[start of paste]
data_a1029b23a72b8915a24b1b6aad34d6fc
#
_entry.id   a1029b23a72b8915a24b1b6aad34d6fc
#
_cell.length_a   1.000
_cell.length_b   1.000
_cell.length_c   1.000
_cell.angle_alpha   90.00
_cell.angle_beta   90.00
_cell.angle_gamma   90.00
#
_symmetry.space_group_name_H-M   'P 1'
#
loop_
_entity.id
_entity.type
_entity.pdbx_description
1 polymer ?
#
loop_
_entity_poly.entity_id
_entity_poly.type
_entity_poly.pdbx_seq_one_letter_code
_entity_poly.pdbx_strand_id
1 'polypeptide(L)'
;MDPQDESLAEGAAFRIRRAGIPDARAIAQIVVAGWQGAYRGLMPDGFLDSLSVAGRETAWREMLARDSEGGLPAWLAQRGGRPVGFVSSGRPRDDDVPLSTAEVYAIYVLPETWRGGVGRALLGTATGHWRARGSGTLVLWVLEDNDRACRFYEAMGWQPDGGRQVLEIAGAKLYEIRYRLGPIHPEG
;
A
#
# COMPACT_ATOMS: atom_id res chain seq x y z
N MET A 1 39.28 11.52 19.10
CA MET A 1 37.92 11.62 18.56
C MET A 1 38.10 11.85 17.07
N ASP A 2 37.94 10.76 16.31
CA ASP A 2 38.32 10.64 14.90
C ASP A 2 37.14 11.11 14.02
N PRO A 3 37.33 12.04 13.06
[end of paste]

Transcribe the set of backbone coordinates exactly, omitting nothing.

data_a1029b23a72b8915a24b1b6aad34d6fc
#
_entry.id   a1029b23a72b8915a24b1b6aad34d6fc
#
_cell.length_a   1.000
_cell.length_b   1.000
_cell.length_c   1.000
_cell.angle_alpha   90.00
_cell.angle_beta   90.00
_cell.angle_gamma   90.00
#
_symmetry.space_group_name_H-M   'P 1'
#
loop_
_entity.id
_entity.type
_entity.pdbx_description
1 polymer ?
#
loop_
_entity_poly.entity_id
_entity_poly.type
_entity_poly.pdbx_seq_one_letter_code
_entity_poly.pdbx_strand_id
1 'polypeptide(L)'
;MDPQDESLAEGAAFRIRRAGIPDARAIAQIVVAGWQGAYRGLMPDGFLDSLSVAGRETAWREMLARDSEGGLPAWLAQRGGRPVGFVSSGRPRDDDVPLSTAEVYAIYVLPETWRGGVGRALLGTATGHWRARGSGTLVLWVLEDNDRACRFYEAMGWQPDGGRQVLEIAGAKLYEIRYRLGPIHPEG
;
A
#
# COMPACT_ATOMS: atom_id res chain seq x y z
N MET A 1 39.28 11.52 19.10
CA MET A 1 37.92 11.62 18.56
C MET A 1 38.10 11.85 17.07
N ASP A 2 37.94 10.76 16.31
CA ASP A 2 38.32 10.64 14.90
C ASP A 2 37.14 11.11 14.02
N PRO A 3 37.33 12.04 13.06